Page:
When do we stop playing? As games pervade diverse aspects of our everyday lives, the play experience seems to never cease and this question becomes progressively difficult to answer.
Studies of “gamification,” a concept commonly defined as “the use of game design elements in non-game contexts,”1 tend to focus on the creation and production of games rather than the bodily experience of their players. These technically-minded analyses, however, are much akin to a study of soccer pitches that ignores soccer players. Interactions between a gamified application’s “rules” and the activities of its players provide many moments of insight that are not apparent when focusing strictly on the game itself. Transgression is one such moment.
The idea of “transgression” is taken from anthropology—a field concerned with the cultural shaping of bodily activity since Marcel Mauss’ pioneering studies of motion and movement techniques.2 However, I draw primarily from the work of Michael Taussig.3 Transgression, in this context, is polysemic, ranging from acts of hubris, deviations or departures, to the more traditional definitions of misbehavior, infringement and even mutilation. In all cases, it represents a breach, a move that makes it extraordinary. This transgression feels inappropriate, yet verges on the transcendent or sacred. Any breaking or bending of a rule or code may fall into this definition.
Points of transgression are multitudinous, so ingrained in daily activity that they are difficult to discern. Taussig contends that transgression acts as a “barrier” of “repulsion and attraction, open and closed at the same time,” found simultaneously within the extreme and the quotidian of the interaction. Such transgressions do not have set boundaries, but “erupt into being,”4 through our acts within the game-context. As a consequence, these minor acts of transgression are often less intentional than spontaneous, punctuating and shaping our mundane experiences intermittently rather than holistically.
To explore moments of transgression in all their polysemic spontaneity, a study of game elements alone would seem to be lacking. Instead, pursuant to anthropological and cultural methods, a phenomenological approach may add a certain depth of description. Specifically, I explored a day of transgression within the gamified space created by the social media application Foursquare (2009).5 This investigation of transgression in Foursquare is based on a typical day in 2012, reconstructed from data collected during long-term participant observation.
Foursquare, which rose to prominence in scholarship along with the term “gamification,” provides a “charged space”6 for transgression in our everyday lives. At the time of this study, the program’s main transaction was the “check-in,” in which the application verifies and broadcasts a user’s location via GPS. Foursquare rewards the check-in with badges, points on a social leaderboard and prizes. This game-like activity sets ambiguous rules for its “players,” who could compete over either the virtual rewards, or their real world exploits—the types of venues they had checked-into, the frequency of places they checked into, etc.7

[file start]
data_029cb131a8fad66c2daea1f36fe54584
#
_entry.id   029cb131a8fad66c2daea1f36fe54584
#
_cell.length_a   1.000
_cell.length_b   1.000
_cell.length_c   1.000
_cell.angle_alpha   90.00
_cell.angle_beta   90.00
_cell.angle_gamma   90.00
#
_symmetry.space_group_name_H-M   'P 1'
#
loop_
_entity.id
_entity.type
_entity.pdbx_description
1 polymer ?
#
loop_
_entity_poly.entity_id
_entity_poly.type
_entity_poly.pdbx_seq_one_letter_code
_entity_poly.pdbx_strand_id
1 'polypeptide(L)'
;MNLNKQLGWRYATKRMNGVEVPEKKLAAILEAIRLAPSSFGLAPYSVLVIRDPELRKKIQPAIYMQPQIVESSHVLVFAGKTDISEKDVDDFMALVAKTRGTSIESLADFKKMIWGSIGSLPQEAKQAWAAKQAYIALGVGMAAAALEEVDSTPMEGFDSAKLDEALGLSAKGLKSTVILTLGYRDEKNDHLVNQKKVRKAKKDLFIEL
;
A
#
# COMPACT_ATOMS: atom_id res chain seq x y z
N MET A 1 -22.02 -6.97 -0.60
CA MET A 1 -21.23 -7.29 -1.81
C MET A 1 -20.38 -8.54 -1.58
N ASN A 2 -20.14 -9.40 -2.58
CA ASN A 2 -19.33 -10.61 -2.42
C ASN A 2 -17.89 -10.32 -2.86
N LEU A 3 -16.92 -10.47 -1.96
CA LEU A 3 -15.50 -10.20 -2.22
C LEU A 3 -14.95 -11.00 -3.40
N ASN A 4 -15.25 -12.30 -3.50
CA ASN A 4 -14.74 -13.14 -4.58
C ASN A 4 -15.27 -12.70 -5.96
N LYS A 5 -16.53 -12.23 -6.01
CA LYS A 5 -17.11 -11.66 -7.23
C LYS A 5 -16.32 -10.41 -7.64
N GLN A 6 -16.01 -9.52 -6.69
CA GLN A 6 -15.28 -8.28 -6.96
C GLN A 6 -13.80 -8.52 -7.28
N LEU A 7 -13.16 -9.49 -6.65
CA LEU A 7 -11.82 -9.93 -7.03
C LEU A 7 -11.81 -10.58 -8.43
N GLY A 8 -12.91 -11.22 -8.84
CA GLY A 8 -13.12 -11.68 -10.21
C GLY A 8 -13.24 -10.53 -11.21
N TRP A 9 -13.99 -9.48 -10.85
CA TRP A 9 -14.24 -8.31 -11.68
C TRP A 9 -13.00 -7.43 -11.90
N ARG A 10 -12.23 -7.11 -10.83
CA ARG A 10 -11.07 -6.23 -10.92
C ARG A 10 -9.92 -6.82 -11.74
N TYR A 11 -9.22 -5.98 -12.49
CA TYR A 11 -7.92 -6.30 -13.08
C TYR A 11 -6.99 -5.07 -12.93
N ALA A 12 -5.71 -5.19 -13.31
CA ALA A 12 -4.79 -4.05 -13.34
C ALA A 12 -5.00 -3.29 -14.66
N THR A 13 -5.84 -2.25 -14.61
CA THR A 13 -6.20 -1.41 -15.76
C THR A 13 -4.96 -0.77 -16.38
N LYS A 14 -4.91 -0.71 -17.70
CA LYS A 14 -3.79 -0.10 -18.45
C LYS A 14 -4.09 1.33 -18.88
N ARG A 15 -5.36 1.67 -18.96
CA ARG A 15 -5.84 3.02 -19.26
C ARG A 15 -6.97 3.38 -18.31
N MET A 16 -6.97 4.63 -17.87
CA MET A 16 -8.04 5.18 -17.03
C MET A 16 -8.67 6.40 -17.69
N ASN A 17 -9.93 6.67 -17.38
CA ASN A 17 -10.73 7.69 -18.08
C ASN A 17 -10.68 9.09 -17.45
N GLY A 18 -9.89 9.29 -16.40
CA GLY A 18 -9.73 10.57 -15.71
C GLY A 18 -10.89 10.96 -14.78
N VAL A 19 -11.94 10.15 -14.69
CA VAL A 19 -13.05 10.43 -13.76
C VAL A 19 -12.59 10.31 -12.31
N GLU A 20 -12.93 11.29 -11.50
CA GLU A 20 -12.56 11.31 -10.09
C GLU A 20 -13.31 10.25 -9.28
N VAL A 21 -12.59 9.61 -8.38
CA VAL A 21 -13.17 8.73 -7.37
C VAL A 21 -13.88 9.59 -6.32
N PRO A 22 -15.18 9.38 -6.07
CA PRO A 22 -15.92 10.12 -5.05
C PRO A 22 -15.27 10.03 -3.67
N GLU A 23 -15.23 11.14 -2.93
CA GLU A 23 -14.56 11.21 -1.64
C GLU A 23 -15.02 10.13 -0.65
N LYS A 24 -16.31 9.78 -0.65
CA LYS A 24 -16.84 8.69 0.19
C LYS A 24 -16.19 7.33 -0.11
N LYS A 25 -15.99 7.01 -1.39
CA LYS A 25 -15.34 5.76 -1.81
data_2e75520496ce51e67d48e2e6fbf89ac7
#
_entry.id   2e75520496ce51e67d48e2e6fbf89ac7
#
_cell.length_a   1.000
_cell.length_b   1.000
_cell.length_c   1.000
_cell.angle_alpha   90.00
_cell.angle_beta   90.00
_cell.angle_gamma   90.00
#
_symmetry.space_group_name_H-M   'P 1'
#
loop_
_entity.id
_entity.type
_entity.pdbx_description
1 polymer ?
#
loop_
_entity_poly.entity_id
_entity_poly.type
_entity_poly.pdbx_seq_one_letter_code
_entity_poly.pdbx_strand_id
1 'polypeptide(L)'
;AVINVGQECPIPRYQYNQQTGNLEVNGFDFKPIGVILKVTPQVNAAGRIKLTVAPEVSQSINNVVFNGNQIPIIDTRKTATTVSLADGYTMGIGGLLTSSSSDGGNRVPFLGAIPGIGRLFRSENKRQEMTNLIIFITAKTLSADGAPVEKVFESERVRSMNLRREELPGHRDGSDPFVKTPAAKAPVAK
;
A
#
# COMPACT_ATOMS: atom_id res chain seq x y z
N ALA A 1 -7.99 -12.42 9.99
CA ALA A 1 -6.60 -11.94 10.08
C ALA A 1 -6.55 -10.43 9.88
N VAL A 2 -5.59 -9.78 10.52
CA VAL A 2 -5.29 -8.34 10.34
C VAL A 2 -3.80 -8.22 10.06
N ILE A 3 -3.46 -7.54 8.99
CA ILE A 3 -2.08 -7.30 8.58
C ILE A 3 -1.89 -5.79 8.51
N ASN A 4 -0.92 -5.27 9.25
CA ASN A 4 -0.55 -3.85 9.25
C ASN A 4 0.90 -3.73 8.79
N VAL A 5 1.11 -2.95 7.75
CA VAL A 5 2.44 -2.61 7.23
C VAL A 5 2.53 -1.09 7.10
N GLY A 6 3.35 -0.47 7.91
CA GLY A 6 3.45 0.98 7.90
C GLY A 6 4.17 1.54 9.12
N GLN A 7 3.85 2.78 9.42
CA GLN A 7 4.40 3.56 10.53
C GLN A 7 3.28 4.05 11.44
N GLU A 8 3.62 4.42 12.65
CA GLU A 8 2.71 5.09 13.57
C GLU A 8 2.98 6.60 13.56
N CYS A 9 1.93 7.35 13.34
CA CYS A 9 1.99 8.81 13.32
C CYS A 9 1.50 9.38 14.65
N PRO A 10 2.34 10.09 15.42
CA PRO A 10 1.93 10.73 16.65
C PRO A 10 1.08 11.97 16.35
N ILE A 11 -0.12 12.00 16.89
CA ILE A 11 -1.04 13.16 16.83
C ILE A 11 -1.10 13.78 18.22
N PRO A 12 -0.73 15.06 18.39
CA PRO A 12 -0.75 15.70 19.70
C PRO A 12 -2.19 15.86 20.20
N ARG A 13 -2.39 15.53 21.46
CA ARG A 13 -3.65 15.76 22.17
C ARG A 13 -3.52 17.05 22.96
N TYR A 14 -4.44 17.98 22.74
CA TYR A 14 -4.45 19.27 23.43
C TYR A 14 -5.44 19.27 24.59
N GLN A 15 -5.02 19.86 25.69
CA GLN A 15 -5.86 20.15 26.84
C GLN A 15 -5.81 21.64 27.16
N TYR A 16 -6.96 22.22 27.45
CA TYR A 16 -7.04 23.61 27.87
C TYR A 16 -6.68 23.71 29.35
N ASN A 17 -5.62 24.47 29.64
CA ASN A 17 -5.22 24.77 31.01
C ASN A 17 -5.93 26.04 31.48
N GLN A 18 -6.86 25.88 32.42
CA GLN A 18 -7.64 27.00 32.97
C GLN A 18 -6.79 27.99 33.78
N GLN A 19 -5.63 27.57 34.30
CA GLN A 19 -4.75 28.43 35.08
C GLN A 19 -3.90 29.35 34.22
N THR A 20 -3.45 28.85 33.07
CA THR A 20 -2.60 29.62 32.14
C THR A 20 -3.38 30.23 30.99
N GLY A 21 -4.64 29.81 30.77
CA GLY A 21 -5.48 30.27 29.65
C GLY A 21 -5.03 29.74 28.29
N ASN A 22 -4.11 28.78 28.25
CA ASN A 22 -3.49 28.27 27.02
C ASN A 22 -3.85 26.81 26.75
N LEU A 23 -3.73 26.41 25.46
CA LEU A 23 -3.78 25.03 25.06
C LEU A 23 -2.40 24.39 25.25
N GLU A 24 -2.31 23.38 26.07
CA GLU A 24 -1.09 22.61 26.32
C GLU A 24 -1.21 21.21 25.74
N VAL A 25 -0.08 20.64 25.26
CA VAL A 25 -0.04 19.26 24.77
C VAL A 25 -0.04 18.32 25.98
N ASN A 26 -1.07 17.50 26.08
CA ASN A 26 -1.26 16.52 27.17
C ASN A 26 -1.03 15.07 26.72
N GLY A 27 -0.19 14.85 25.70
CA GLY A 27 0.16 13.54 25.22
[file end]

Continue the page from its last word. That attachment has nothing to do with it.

Foursquare’s user interface provides the first opportunity for transgression. A complicit act occurs between users, with the application acting as an intermediary. Friends are able to track the check-ins of those they follow online. Such surveillance might be impolitic, and yet during my study I casually monitored colleagues’ locations at least twice a day. I would never inform them of my routine spying, but occasionally would comment online on one of their interactions. At the same time, they were aware of their check-ins’ visibility, a kind of “active unknowing” or as Michael Taussig states, “they know they must not know but in fact do ‘know’ a good deal.”8 It is this “presence of a presence,”9 as Taussig asserts, that has been coded into the program. Everyone was aware of the act, but the transgression occurred in a moment of “uncontrolled seeing.”10 Only by commenting within the program could I transcend this passive secrecy. However, when I remarked on the movements of someone I barely knew, it verged on the unseemly. To mollify this possibility, Foursquare’s game-like interface situated my transgression within a diffused “magic circle,” rendering it harmless and acceptable fun. As Johan Huizinga suggests, “Inside the circle of the game the laws and customs of ordinary life no longer count. We are different and do things differently.”11 This act of surveillance, often criticized within the program, exemplifies a minor transgression that occurs when being compelled to act within the rules of the game.
How does a gamified application like Foursquare affect the everyday experience? In my own analysis, while roaming New York City, I highlighted a few moments when the game’s activity punctuated my life.
An obvious point of transgression that day surrounded the application’s primary mechanic — “checking-in” to venues. Although I didn’t have my phone, my primary tool for checking-in, I had learned ways to deceive the application. In the afternoon, using my computer, I retroactively checked-in to spots I had frequented earlier: the Murphy Institute in Midtown, along with a brief stop in Bryant Park in search of a Wi-Fi signal. That I spent only 30 seconds in the second venue and hours at the first was unimportant to the program in terms of point distribution. I was struck, as I am every time I “cheat” at Foursquare, by the nature of my transgression. Huizinga writes of cheaters: